PM and MPs condemn claims of slavery in Namibia

30 Oct 2013 19:40pm
WINDHOEK, 30 OCT (NAMPA) – Prime Minister Hage Geingob on Wednesday condemned claims by the Walk Free Foundation that Namibia is amongst the worst countries in the world when it comes to practices of modern-day slavery.
According to the foundation, Namibia has about 16 000 slaves, and has been ranked number 46th out of 162 countries on the Global Slavery Index for 2013 released early this month.
The foundation’s mission is to end modern day slavery by mobilising a global movement and generating the highest quality of research.
Countries such as Lesotho is placed 44th with 14 560 slaves, and Zimbabwe is number 45th with 93 749 slaves.
Other countries in the region with high numbers of slaves are Uganda at 25th with 254 541 slaves; Tanzania 29th with 329 503 slaves; Malawi 33rd with 110 391 slaves; Mozambique 35th with 173 493 slaves; Botswana 39th with 14 298 slaves, and Zambia 40th with 96 175 slaves.
“I would like to out rightly condemn the Global Slavery Index and reject it with the contempt it deserves,” Geingob lashed out in Parliament.
He said the report seems to imply Government complicity, “and that is completely outrageous”.
The premier said Namibia fought for human dignity, and ensured that the dehumanising methods practiced by the apartheid regime would be eradicated for good.
“Yes, we are aware that we are still battling the lingering effects of that regime such as economic exclusion, but to imply that close to 16 000 Namibians are under some form of slavery is completely dubious and false,” he stressed.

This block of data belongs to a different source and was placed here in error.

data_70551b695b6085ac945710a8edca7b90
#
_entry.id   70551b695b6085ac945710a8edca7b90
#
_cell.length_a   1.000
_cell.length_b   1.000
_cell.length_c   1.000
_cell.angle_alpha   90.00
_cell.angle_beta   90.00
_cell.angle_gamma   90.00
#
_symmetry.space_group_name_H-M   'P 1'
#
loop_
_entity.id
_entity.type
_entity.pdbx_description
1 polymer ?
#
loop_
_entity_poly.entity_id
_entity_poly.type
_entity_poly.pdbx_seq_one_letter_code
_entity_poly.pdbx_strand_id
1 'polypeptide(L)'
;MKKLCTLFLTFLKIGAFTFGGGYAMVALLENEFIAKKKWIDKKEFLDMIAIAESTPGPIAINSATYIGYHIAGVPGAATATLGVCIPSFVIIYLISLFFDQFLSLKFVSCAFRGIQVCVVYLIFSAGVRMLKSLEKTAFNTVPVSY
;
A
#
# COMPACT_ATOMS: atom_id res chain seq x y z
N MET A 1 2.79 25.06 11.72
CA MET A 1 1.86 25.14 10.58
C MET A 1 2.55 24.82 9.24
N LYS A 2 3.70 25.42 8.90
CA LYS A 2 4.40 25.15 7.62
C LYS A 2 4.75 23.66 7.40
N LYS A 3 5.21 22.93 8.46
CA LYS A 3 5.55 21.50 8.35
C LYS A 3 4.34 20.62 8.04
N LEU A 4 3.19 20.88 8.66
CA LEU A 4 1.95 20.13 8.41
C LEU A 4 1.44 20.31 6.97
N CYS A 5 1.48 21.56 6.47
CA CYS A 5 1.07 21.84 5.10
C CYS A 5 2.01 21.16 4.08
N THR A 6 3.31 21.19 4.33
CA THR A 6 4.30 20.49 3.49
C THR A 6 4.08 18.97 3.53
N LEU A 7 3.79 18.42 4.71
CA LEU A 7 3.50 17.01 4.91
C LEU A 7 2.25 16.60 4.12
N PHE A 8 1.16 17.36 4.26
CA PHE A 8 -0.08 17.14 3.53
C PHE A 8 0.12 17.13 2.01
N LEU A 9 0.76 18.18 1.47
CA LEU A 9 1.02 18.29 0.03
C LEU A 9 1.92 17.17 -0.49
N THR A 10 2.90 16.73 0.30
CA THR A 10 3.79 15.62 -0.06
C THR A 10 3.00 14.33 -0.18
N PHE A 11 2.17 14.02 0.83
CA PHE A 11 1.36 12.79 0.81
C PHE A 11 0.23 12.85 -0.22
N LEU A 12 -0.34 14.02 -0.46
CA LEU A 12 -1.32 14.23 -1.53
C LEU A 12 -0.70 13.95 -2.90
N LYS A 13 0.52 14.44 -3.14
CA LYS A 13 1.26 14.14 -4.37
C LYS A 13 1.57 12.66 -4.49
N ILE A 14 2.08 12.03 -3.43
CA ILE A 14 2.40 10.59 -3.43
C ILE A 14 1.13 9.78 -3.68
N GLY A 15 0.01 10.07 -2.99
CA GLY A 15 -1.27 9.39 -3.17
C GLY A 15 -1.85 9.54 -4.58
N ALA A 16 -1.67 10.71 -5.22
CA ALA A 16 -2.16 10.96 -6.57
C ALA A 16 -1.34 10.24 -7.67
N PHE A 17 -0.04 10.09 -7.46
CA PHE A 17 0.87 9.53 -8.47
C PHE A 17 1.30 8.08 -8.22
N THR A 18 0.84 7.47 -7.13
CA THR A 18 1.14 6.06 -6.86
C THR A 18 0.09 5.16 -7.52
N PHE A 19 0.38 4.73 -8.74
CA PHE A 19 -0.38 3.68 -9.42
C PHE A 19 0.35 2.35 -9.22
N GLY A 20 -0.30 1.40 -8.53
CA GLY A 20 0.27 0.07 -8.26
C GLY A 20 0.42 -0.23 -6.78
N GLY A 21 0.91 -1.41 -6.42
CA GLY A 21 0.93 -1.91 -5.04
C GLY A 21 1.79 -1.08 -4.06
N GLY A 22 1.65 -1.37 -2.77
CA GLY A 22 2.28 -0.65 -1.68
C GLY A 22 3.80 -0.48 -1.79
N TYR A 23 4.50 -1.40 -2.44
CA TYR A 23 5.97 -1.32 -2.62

Geingob pointed out that the researchers are busy looking at the wrong country, citing a recent incident in which a man in Ohio in the Midwestern United States of America (USA) had locked up three women with chains in the basement of his house for about a decade.
The Namibian government, he said, has made amendments to the Labour Act to severely limit or prevent labour-hire companies from operating in the country.
“Government in collaboration with labour unions has ensured that the rights of workers are protected,” the Prime Minister stated.
Geingob then invited members of the Walk Free Foundation to pay a visit to Namibia, before stating that he would gladly meet them to take them on tour to all the areas where slavery “exists” in the country.
“Your ratings and so-called indexes will not change any views on this country and the progress that we have made to fight for human rights,” he said.
Sharing his sentiments, Minister of Home Affairs and Immigration Pendukeni Iivula-Ithana said certain people on earth should be introspective enough to assume the responsibility and the harm they have caused to the human race.
She said certain countries have come to be what they are on account of the fact that they have eliminated the indigenous people of those countries.
“They eliminated them physically, not only that, they enslaved them, and I thought this people would be the least to raise issues where they are taken completely out of context just because they want to clear their conscience,” said the Home Affairs Minister.